You may be the most careful driver and responsible parent in the world. But that doesn’t mean that you can completely shield your child from the consequences of another driver’s negligence. A serious injury to a child – or worse – is every parent’s worst nightmare, and car accidents in Alpharetta and elsewhere throughout the state of Georgia injure thousands and kill hundreds of kids every year, leaving devastated parents and shattered families in their wake. When that happens, parents are left with the struggles that face the families of all injury or wrongful death victims, compounded by the fact that such a tragedy has befallen a child.

At Hait & Kuhn, our Alpharetta car accident attorneys work tirelessly to get compensation and justice for children injured in car accidents, working with families to help them recover and move forward. The process of recovering damages and compensation for a child’s injuries is different than that for adults, and we have the experience to guide parents through the process with compassion, commitment, and personal attention.

An All Too Common Tragedy

According to the Centers for Disease Control and Prevention, motor vehicle injuries are a leading cause of death among children in the United States. Even though the number of children hurt or killed in car accidents has declined in recent years due to the increased use and safety of child restraints, car seats, and booster seats, it is still a shockingly large number.

The Insurance Institute for Highway Safety reports that 723 kids under the age of 13 who were passengers in vehicles were killed in 2016 alone. Additionally, 195 bicyclists and 34 pedestrians under age 13 were killed in car accidents that year.  In Georgia, a total of 97 children under the age of five were involved in fatal car accidents in 2015, according to the Georgia Governor’s Office of Highway Safety.

Who Files a Lawsuit for an Injury to a Child?

As is the case elsewhere, minors are not allowed to file lawsuits in Alpharetta or any other city in Georgia. This means that the child’s parents or guardians (and their attorneys) must take the lead in any efforts to recover compensation for the child’s injuries and the family’s losses. Since the parents have suffered as well and are the ones who incurred losses for things such as the child’s medical expenses, they can file their personal injury lawsuit on behalf of themselves as well as on behalf of their child.

What Kinds of Damages Can Be Recovered?

The compensation parents can seek on behalf of their child include damages for the child’s pain and suffering, permanent disability, and loss of earning capacity as an adult. The parents can seek damages on their own behalf for past and future medical and rehabilitation expenses, as well as the loss of services or wages the child would have earned until he became an adult.

Similarly, and tragically, if a child is killed in a car accident in Alpharetta or elsewhere, the parents can file a wrongful death lawsuit. They can seek damages for loss of the child’s services, loss of the child’s love and companionship, funeral expenses, and medical costs, including the cost of psychiatric counseling. They can also be awarded any expenses they have incurred as administrators of the child’s estate.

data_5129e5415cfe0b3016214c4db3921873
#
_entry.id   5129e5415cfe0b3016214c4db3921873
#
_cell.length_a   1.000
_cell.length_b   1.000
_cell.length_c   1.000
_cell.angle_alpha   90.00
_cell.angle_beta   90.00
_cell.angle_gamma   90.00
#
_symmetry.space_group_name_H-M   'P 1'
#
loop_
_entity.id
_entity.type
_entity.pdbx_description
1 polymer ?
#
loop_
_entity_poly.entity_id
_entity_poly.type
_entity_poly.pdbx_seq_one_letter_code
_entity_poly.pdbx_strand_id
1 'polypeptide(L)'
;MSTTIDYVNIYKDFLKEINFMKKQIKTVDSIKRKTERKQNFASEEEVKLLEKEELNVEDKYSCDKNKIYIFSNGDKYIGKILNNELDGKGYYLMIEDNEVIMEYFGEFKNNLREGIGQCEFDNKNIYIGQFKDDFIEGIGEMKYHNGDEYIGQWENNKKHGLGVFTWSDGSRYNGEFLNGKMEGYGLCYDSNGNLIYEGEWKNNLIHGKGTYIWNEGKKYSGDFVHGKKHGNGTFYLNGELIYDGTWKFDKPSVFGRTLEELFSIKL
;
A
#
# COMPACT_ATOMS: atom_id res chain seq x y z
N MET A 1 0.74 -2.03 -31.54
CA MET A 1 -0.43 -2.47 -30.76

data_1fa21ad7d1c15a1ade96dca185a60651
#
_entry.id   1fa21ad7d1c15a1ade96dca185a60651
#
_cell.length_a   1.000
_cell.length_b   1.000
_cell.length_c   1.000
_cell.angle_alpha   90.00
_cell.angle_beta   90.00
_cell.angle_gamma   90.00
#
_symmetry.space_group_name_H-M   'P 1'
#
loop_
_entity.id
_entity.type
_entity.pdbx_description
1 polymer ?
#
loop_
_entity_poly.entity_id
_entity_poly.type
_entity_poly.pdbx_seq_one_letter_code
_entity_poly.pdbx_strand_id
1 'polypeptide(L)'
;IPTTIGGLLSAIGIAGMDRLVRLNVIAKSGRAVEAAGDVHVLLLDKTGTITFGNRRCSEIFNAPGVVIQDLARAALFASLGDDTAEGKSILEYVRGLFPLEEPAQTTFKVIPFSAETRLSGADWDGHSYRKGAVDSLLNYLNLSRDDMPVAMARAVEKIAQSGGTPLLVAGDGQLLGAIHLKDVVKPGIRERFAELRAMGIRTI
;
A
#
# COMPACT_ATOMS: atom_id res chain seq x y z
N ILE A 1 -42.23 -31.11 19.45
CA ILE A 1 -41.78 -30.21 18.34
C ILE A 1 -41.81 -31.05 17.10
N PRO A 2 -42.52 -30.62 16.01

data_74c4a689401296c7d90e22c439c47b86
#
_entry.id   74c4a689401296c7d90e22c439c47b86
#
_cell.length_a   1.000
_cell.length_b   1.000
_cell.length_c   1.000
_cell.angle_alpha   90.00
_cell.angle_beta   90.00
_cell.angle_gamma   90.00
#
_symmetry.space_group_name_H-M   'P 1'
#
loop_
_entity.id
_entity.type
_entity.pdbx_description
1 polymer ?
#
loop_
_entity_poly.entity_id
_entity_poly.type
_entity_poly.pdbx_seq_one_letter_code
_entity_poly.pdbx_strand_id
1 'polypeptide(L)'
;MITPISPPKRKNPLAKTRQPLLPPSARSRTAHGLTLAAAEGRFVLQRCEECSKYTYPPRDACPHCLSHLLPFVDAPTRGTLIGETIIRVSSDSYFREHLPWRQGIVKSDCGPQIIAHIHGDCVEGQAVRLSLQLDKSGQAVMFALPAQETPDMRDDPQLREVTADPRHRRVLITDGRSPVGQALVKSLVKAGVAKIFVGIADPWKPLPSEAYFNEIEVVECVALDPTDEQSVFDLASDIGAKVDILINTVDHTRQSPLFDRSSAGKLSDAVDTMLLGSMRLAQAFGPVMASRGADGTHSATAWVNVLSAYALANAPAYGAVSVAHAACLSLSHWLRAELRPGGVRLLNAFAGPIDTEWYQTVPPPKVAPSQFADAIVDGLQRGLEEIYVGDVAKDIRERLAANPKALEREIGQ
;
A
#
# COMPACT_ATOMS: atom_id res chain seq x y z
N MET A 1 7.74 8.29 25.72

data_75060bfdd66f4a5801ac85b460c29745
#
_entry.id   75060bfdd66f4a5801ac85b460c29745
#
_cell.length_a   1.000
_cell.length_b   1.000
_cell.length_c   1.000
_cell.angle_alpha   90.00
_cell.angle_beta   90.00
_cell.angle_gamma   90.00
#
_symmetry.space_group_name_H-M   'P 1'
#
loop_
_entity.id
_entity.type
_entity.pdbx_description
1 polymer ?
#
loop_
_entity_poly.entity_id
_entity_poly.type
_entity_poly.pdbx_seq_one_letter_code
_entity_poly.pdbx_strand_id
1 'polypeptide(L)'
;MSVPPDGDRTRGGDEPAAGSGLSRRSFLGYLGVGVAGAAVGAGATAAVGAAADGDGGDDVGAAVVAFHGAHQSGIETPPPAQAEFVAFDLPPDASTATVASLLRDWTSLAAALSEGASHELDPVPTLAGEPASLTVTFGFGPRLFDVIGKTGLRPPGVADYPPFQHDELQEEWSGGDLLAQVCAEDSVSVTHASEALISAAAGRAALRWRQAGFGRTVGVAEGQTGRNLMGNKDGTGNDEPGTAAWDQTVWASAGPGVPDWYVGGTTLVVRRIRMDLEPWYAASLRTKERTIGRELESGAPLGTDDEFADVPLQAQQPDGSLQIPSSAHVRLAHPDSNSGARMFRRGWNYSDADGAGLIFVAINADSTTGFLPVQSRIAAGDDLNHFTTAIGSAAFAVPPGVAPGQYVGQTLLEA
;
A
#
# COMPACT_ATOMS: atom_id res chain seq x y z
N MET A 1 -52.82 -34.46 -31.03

Court Approval Required for Most Settlements

Since a child can’t advocate for their own interests in a personal injury suit, they rely on their parents, attorneys, and the court to make decisions in their best interest, including whether to settle the case and for how much. That’s why Georgia law requires a judge’s approval for many settlements involving injuries to a minor. Additionally, any funds obtained through settlement or judgment come with strings attached to ensure that they are kept for the benefit of the child.

If the proposed “gross settlement” of a minor’s claim is $15,000 or less, no court approval is needed.  The “gross settlement” amount includes the present value of all amounts paid or to be paid in settlement of the claim, including cash, medical expenses, expenses of litigation, attorney’s fees, and any amounts paid to purchase an annuity or other similar financial arrangement.

Settlements above $15,000, however, must be approved by a judge, and the child’s natural guardian (which is usually the parent) must become the child’s conservator. Your attorney will facilitate that process.

Limits on Use of Any Amounts Recovered

Any money recovered on behalf of a child, whether through a settlement or judgment, is legally the child’s property. Since that money can’t and shouldn’t be given to a child, the child’s natural guardian will be in charge of those proceeds until the child turns 18. But that responsibility comes with certain duties and limitations.

Under Georgia law, in settlements of $15,000 or less, the natural guardian “shall thereafter hold and use all or part of the personal property for the benefit of the minor and shall be accountable for the personal property.” If more than $15,000.00 is to be received by the parents or guardians at the time of the settlement, they must be bonded as conservators to hold the money until the child becomes an adult.

If your child has been hurt or killed in a car accident, no amount of money can take all of the pain away. But we can help ease that pain. Hait & Kuhn’s auto accident lawyers understand the unique legal, practical, and emotional issues involved in lawsuits involving injuries to children, and we work with families to navigate the process so they can obtain the compensation they need to help them move forward.

Speak With an Alpharetta Car Accident Attorney at North Metro Litigators Today

The Alpharetta personal injury attorneys at North Metro Litigators will be on your side every step of the way as you face the challenges that come with a car accident case. Call us today at (678) 944-0000 or contact us to arrange for your free initial consultation.